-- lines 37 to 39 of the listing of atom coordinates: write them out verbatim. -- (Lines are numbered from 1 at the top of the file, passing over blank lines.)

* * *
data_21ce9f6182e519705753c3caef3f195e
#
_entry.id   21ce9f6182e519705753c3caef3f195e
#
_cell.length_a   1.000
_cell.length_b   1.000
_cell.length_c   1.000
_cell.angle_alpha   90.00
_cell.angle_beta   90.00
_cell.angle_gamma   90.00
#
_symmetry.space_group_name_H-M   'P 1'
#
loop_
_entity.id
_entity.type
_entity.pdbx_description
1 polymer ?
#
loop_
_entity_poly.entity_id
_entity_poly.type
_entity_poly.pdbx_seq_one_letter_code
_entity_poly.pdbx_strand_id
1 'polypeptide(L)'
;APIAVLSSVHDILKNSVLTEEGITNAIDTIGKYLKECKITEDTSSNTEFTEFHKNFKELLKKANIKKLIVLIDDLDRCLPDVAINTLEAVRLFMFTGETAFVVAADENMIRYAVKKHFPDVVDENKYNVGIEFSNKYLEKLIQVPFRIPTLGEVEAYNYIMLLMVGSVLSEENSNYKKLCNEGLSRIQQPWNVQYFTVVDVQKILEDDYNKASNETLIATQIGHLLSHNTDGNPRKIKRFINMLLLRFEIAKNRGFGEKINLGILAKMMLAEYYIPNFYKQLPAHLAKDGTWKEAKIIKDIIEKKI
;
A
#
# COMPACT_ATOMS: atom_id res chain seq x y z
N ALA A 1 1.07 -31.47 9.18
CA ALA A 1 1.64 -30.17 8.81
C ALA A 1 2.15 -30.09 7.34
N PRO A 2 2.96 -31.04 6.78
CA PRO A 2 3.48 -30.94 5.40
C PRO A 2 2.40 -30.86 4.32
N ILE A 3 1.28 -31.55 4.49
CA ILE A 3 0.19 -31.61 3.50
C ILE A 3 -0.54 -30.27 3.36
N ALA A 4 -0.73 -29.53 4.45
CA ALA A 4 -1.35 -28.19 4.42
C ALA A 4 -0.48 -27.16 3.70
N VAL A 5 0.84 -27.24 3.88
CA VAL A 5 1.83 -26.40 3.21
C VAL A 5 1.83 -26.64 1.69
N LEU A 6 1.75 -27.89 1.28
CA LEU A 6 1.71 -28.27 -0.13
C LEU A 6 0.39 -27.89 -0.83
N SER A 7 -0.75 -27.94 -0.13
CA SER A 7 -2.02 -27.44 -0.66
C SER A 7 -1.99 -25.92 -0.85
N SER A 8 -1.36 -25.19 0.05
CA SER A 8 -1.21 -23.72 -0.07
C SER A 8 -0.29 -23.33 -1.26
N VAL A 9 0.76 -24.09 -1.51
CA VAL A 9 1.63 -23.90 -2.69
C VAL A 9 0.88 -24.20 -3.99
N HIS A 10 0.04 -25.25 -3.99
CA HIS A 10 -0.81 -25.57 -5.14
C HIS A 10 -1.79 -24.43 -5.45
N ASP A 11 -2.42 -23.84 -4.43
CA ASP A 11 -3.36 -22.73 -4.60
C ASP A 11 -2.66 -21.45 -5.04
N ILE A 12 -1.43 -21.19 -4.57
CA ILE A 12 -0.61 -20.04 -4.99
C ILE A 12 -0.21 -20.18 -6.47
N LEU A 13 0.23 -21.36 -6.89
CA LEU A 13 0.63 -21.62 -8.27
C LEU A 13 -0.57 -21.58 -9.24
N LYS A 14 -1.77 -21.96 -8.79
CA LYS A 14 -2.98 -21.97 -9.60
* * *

N ILE A 3 1.28 -31.55 4.49
CA ILE A 3 0.19 -31.61 3.50
C ILE A 3 -0.54 -30.27 3.36